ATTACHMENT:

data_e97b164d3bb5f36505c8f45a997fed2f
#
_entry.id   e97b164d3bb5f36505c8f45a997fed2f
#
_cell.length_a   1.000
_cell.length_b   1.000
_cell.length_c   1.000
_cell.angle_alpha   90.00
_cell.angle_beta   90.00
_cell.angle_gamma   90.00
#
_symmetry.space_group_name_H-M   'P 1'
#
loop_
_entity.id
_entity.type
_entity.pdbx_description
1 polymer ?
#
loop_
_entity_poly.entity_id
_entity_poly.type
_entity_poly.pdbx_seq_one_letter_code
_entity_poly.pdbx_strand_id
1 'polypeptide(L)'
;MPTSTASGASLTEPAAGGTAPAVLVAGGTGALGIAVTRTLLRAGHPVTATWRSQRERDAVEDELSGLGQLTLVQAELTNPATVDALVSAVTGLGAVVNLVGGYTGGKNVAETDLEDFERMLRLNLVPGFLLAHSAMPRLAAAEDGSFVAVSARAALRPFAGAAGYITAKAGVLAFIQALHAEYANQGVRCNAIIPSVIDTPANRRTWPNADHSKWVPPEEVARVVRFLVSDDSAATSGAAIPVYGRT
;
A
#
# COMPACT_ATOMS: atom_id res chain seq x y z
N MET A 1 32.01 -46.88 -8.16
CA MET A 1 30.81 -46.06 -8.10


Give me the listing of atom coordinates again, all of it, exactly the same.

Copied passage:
data_e97b164d3bb5f36505c8f45a997fed2f
#
_entry.id   e97b164d3bb5f36505c8f45a997fed2f
#
_cell.length_a   1.000
_cell.length_b   1.000
_cell.length_c   1.000
_cell.angle_alpha   90.00
_cell.angle_beta   90.00
_cell.angle_gamma   90.00
#
_symmetry.space_group_name_H-M   'P 1'
#
loop_
_entity.id
_entity.type
_entity.pdbx_description
1 polymer ?
#
loop_
_entity_poly.entity_id
_entity_poly.type
_entity_poly.pdbx_seq_one_letter_code
_entity_poly.pdbx_strand_id
1 'polypeptide(L)'
;MPTSTASGASLTEPAAGGTAPAVLVAGGTGALGIAVTRTLLRAGHPVTATWRSQRERDAVEDELSGLGQLTLVQAELTNPATVDALVSAVTGLGAVVNLVGGYTGGKNVAETDLEDFERMLRLNLVPGFLLAHSAMPRLAAAEDGSFVAVSARAALRPFAGAAGYITAKAGVLAFIQALHAEYANQGVRCNAIIPSVIDTPANRRTWPNADHSKWVPPEEVARVVRFLVSDDSAATSGAAIPVYGRT
;
A
#
# COMPACT_ATOMS: atom_id res chain seq x y z
N MET A 1 32.01 -46.88 -8.16
CA MET A 1 30.81 -46.06 -8.10